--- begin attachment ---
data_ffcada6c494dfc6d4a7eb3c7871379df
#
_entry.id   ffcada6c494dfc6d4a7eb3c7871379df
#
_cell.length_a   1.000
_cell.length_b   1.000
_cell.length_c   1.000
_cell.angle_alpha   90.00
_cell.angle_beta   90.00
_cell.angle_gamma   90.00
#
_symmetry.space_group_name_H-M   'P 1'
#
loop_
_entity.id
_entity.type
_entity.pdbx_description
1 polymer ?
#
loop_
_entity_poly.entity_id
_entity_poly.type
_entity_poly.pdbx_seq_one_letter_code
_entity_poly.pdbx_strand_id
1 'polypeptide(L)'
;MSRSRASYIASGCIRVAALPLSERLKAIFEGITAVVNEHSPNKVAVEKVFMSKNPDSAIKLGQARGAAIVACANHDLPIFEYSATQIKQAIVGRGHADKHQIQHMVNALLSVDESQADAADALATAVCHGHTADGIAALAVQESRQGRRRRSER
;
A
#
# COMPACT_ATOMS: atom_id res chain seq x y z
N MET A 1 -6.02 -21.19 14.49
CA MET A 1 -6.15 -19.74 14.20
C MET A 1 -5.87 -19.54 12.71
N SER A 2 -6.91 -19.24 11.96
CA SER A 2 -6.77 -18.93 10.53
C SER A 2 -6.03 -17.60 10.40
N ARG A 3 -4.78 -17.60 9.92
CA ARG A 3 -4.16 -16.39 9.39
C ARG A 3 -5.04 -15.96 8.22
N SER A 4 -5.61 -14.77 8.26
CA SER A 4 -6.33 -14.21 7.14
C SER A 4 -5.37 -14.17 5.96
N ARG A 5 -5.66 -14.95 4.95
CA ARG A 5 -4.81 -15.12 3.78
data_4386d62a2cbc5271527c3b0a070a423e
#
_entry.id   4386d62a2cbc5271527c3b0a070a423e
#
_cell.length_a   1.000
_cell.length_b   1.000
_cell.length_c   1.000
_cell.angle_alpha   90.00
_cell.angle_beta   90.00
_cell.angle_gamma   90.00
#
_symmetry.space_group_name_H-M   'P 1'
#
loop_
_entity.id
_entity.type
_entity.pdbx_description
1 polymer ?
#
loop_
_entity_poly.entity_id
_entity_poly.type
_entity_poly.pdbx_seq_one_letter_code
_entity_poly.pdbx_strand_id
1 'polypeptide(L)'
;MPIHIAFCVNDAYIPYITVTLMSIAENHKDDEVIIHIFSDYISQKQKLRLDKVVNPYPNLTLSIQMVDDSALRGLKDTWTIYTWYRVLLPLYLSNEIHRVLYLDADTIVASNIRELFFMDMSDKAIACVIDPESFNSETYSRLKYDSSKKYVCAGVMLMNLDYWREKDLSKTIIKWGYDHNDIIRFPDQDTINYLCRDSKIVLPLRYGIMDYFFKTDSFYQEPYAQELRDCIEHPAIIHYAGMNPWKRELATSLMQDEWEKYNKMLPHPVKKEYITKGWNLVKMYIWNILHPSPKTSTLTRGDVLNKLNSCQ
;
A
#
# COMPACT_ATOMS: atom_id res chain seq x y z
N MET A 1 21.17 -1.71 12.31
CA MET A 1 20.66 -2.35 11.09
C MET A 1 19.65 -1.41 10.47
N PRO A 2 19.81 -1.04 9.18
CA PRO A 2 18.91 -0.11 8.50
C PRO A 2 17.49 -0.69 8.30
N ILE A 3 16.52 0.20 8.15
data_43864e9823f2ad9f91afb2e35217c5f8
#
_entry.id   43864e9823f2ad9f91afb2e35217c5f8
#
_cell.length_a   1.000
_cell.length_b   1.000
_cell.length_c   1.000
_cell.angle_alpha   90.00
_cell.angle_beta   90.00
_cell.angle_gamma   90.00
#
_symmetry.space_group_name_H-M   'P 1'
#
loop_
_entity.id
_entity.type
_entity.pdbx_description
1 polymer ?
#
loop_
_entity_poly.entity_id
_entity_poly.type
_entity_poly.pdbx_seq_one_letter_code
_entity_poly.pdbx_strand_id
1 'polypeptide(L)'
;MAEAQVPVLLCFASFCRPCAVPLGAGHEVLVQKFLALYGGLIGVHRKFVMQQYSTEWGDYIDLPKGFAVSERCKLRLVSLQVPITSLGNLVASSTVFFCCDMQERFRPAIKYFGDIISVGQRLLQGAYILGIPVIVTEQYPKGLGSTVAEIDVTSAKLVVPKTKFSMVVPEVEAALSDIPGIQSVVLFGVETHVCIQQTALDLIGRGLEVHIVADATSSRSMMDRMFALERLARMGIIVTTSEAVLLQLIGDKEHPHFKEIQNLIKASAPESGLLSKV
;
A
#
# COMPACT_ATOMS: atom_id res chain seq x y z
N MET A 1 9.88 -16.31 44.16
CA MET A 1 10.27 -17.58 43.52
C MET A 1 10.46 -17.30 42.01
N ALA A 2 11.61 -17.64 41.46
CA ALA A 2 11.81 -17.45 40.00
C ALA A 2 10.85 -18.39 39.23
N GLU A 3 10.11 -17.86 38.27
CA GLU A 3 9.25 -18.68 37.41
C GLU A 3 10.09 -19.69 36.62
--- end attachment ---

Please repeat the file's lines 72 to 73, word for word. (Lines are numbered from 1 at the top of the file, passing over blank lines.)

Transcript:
A
#